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J Am Coll Cardiol. 1993 Jan;21(1):15-25.

Generalized model of restenosis after conventional balloon angioplasty, stenting and directional atherectomy.

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1
Charles A. Dana Research Institute, Harvard Medical School, Boston, Massachusetts.

Abstract

OBJECTIVES:

This study was designed to extend the results of a quantitative model originally developed for restenosis after stenting or atherectomy to include restenosis after conventional balloon angioplasty.

BACKGROUND:

We have previously described a continuous regression model that explains late (6-month) lumen narrowing as the difference between the immediate gain and the subsequent normally distributed late loss in lumen diameter after Palmaz-Schatz stenting or directional atherectomy.

METHODS:

Lumen diameter was measured immediately before and after coronary intervention on 524 consecutive lesions including those treated by Palmaz-Schatz stenting (102), directional atherectomy (134) and conventional balloon angioplasty (288). Of these lesions, 475 (91%) underwent follow-up angiography 3 to 6 months after treatment. The immediate increase in lumen diameter produced by the intervention (immediate gain) and the subsequent reduction in lumen diameter between the time of intervention to follow-up angiography (late loss) were examined. Association between demographic or angiographic variables and continuous measures of restenosis (late lumen diameter or late percent stenosis) was tested with linear regression techniques; a traditional binary measure of restenosis (late diameter stenosis > or = 50%) was evaluated with logistic regression analysis.

RESULTS:

Regression models relating late lumen diameter to the immediate lumen result were successfully fitted to all segments studied. According to these models, three indexes of restenosis (late lumen diameter, late percent stenosis and binary restenosis) were found to depend solely on the immediate lumen diameter after the procedure and the immediate residual percent stenosis, but not on the specific intervention used. Moreover, the late loss in lumen diameter was found to vary directly with the immediate gain provided by an intervention, and the "loss index" (a measure that corrects for differences in immediate gain) was uniform among all three interventions.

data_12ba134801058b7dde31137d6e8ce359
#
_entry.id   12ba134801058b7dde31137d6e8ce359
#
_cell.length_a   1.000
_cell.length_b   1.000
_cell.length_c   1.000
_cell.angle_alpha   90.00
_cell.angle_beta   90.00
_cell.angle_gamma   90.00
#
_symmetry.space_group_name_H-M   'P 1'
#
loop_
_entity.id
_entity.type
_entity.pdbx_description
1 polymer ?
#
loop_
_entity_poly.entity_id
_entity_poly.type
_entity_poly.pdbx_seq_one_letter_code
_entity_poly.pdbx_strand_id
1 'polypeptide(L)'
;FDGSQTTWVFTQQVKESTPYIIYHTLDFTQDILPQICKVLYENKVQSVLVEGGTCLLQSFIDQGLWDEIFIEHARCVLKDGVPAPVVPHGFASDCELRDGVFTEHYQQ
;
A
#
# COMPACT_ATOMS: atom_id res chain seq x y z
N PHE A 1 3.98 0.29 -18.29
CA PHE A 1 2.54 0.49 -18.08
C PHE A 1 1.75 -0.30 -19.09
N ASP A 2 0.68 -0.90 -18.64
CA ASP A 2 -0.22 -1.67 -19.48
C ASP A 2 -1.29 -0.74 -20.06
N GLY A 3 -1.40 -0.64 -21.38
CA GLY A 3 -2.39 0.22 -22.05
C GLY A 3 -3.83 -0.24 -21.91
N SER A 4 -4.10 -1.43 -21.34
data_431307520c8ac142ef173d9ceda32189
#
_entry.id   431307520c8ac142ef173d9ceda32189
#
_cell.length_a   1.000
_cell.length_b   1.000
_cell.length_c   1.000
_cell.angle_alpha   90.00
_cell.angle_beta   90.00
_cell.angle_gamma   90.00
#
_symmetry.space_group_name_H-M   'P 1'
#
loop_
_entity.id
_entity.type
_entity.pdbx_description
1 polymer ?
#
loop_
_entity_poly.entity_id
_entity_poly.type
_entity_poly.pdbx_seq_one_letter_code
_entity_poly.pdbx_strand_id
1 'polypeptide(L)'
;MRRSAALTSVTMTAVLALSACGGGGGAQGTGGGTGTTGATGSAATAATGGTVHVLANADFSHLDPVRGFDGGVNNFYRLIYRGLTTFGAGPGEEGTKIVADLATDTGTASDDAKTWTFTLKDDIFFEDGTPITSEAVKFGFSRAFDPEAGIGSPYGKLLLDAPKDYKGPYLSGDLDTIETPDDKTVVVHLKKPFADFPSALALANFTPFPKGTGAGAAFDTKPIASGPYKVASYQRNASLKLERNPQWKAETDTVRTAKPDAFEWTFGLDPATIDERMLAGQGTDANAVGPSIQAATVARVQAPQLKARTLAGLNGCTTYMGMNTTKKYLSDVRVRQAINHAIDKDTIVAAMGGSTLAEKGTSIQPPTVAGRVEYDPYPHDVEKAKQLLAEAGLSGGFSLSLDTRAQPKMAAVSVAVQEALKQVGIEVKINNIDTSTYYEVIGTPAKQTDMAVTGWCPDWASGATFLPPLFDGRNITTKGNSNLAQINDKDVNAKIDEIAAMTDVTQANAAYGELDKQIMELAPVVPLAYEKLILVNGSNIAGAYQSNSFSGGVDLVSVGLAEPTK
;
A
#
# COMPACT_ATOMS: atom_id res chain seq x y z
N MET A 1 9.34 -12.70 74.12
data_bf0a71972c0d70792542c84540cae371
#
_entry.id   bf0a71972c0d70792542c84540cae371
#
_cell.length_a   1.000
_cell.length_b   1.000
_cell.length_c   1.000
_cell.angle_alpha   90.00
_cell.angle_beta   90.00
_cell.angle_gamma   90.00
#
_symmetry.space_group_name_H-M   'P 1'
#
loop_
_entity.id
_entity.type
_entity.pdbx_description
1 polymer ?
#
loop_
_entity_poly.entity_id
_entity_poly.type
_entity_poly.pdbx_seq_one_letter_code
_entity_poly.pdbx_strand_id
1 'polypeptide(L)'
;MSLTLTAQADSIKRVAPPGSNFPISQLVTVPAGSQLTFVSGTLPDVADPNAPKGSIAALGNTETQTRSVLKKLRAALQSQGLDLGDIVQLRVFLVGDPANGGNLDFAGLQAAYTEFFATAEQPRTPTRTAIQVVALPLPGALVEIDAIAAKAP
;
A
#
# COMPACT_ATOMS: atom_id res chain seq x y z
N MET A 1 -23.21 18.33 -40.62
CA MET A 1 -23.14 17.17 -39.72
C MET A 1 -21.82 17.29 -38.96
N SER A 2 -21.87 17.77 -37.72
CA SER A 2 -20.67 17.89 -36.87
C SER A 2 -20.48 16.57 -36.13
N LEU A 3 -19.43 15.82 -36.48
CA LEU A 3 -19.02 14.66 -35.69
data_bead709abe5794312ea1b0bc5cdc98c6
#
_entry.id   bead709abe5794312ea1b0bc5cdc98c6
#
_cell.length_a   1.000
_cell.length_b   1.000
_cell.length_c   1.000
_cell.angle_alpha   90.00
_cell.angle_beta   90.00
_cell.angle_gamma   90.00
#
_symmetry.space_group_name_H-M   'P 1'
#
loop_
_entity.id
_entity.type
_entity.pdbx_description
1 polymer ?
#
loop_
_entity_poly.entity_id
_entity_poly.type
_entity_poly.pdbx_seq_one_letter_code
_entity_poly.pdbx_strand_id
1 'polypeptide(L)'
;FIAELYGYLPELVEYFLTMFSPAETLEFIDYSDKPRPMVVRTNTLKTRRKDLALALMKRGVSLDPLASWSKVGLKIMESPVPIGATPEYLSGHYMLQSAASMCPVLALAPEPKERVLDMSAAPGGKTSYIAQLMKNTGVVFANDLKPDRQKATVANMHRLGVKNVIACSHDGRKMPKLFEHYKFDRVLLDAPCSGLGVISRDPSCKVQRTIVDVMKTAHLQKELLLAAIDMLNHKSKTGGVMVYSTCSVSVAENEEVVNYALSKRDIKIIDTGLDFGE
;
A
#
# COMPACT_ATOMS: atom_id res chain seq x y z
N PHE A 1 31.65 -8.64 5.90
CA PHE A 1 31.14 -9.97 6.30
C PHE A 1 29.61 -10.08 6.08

CONCLUSIONS:

The quantitative model originally developed for restenosis after stenting or atherectomy may thus be generalized to include conventional balloon angioplasty. It shows that the apparent differences in restenosis among the three interventions studied are due solely to differences in the immediate result provided and not to differences in the behavior of subsequent late loss. Moreover, although the late loss in lumen diameter was found to correlate with differences in the immediate gain provided by an intervention, the "loss index" (a measure that corrects for differences in acute gain) was uniform across all three interventions. It is thus the immediate result (and not the procedure used to obtain that result) that determines late outcome after coronary intervention.

PMID:
8417056
[Indexed for MEDLINE]
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